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It appears to me that ClickOnce applications will not work smoothly with Windows Firewall.

I have been successfully using ClickOnce deployments for two years. This has hit a stumbling block now the enterprise has upgraded to Windows 7. Each user's configuration has changed:

  • Windows Firewall is enabled on each user's machines
  • Users do not have administrator privileges on their machines.

Here's how ClickOnce works: Every time a ClickOnce application is updated, the executable file is copied to a new directory. This directory has a machine generated name. (For example it might deploy to "C:\Users\andrew.shepherd\AppData\Local\Apps\2.0\GTTG5EJB.AVG\jc69hir.e45\watershedclient.exe").

Windows Firewall, by default, blocks applications from accepting incoming calls. However, when the application first attempts this, Windows Firewall pops up a dialog that allows an administrator to make an exception for the application, giving it the privileges it needs.

The problem is, Windows Firewall stores the application record as the full file path. Each time a ClickOnce application is updated, it installs to a different directory. Therefore, Windows Firewall sees it as a whole new application. An administrator now has to configure the firewall for this update for every machine that it's updated on. This effectively defeats the whole reason why we use ClickOnce technology.

This was flagged as an issue in 2005, and Microsoft acknowledged the problem and admitted there was no solution.

Has this problem been addressed?

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I'm currently reviewing ClickOnce capabilities and this seems like a major issue weighing against me recommending it, since our application communicates with a HTTP server using SOAP/XML Service calls on port 80. – redcalx Feb 15 '13 at 12:15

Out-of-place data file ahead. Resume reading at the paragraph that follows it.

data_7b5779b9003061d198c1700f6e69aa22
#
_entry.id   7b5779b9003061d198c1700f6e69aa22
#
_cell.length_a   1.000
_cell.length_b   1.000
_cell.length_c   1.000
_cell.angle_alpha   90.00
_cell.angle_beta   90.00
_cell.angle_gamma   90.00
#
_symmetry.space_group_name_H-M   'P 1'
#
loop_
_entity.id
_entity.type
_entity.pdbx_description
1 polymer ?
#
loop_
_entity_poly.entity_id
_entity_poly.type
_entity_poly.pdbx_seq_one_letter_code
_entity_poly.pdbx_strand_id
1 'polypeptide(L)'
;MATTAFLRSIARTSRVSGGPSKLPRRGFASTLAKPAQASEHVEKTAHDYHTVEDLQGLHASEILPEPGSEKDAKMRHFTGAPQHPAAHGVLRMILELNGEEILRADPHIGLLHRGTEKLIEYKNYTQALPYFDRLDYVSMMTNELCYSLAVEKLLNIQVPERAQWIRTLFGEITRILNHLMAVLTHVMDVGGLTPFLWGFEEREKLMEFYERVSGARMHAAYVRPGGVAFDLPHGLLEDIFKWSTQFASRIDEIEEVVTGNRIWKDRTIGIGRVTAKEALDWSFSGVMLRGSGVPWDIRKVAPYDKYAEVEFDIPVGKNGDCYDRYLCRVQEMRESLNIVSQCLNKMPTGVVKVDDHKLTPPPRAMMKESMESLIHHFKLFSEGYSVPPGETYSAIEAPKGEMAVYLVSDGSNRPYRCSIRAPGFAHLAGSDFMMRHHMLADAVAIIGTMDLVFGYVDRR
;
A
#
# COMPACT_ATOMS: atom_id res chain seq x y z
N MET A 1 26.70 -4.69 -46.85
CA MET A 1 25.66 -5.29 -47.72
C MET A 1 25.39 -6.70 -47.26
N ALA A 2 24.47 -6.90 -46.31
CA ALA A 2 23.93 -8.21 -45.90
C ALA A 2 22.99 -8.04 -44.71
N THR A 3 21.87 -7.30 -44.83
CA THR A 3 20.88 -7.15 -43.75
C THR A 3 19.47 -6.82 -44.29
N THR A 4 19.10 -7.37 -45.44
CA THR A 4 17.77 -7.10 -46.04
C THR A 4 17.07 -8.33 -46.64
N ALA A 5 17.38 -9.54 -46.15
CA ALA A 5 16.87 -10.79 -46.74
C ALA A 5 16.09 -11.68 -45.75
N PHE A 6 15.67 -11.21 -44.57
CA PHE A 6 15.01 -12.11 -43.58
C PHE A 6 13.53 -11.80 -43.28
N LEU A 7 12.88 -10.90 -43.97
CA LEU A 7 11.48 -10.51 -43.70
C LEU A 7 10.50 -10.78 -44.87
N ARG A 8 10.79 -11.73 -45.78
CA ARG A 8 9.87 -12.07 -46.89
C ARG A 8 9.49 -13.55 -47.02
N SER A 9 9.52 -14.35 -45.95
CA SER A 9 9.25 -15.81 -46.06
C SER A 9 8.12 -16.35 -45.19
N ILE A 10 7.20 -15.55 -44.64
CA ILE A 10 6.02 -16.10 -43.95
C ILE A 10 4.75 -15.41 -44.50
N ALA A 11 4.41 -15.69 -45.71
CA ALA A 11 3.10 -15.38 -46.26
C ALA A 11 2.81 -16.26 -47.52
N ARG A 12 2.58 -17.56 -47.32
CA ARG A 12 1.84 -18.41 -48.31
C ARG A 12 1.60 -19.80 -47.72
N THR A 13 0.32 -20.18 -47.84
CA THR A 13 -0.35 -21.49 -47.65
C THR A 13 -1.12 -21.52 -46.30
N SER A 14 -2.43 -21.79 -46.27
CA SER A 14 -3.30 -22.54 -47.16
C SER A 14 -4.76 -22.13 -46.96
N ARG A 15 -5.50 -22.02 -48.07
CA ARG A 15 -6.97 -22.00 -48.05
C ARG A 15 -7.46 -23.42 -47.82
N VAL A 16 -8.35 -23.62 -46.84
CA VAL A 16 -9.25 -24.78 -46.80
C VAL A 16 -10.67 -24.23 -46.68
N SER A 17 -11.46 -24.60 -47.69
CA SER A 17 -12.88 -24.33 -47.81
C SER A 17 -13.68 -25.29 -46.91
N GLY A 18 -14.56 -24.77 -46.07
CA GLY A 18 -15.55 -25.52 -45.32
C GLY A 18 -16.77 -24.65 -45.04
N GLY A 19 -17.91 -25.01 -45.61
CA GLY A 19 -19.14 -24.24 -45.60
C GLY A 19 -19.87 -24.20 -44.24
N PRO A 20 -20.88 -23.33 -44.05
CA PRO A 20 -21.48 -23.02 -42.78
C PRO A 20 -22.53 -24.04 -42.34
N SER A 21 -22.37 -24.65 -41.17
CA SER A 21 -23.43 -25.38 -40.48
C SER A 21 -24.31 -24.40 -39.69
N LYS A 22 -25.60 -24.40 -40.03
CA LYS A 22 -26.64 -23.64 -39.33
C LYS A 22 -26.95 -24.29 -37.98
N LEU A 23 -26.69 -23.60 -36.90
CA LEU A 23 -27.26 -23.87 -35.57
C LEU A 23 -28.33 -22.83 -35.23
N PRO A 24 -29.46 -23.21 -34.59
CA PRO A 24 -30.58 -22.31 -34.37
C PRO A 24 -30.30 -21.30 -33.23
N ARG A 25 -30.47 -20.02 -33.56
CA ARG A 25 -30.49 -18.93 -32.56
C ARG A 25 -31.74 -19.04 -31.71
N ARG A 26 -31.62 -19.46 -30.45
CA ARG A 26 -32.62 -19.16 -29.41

@locster I'm not sure what circularly linking unanswered questions on the same topic is doing to help users find an answer to this question. – Dan Sep 20 '13 at 14:36
@redcalx: incidentally, hardwiring port 80 is a REALLY bad idea ... – SamB Sep 9 '15 at 0:25

The problem is, Windows Firewall stores the application record as the full file path. Each time a ClickOnce application is updated, it installs to a different directory. Therefore, Windows Firewall sees it as a whole new application.

One approach here is to edit the rule name so that it specifies the name of the EXE only and not the full path. E.g. my locally deployed 'Hello World' application was installed at this path by ClickOnce:


And a firewall rule that applies to only "HelloWorld.exe" can be used. However that creates a security hole in that the rule applies to any application with that name. We can refine the rule a little further by specifying some of the path:


Note that I also used an environment variable, which apparently is expanded for the purposes of testing the firewall rule.

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Good idea, you could take a step further an automate this by programmatically checking/adding rules on application start up too, here is how:… – markmnl Jun 20 '14 at 8:26
I tried this for both the .exe without any path and with the correct path below %LOCALAPPDATA%. Both did not work (Windows 8.1). – Henno Vermeulen Jul 30 '15 at 11:31
@HennoVermeulen Does it work if you disable the firewall completely? i.e. is it definitely the firewall that is the problem? – redcalx Jul 30 '15 at 12:49
@redcalx unfortunately this is not possible due to group policy, but I'm almost sure it does. I have put this rule in the group policy and I can see the correct rule is in the firewall. Still Windows pops up a firewall warning on my application. I need administrator rights to accept this and then the application works. If I press cancel the application is blocked. Unfortunately this is the only thing normal users are allowed to do. – Henno Vermeulen Jul 30 '15 at 13:25
By the way this is not a ClickOnce application but a Java application with a native .exe launcher, but the idea is the same! I wish to install per user and not per client so that I can replicate the same auto-update idea that ClickOnce/Java Web Start (which I'm replacing) uses. This bypasses problems with the application still being in use by another user when it needs to be updated and also doesn't require to push the application to online clients which is harder than pulling it when started. I will probably work around this issue by using Java directly instead of through the native launcher. – Henno Vermeulen Jul 30 '15 at 13:34

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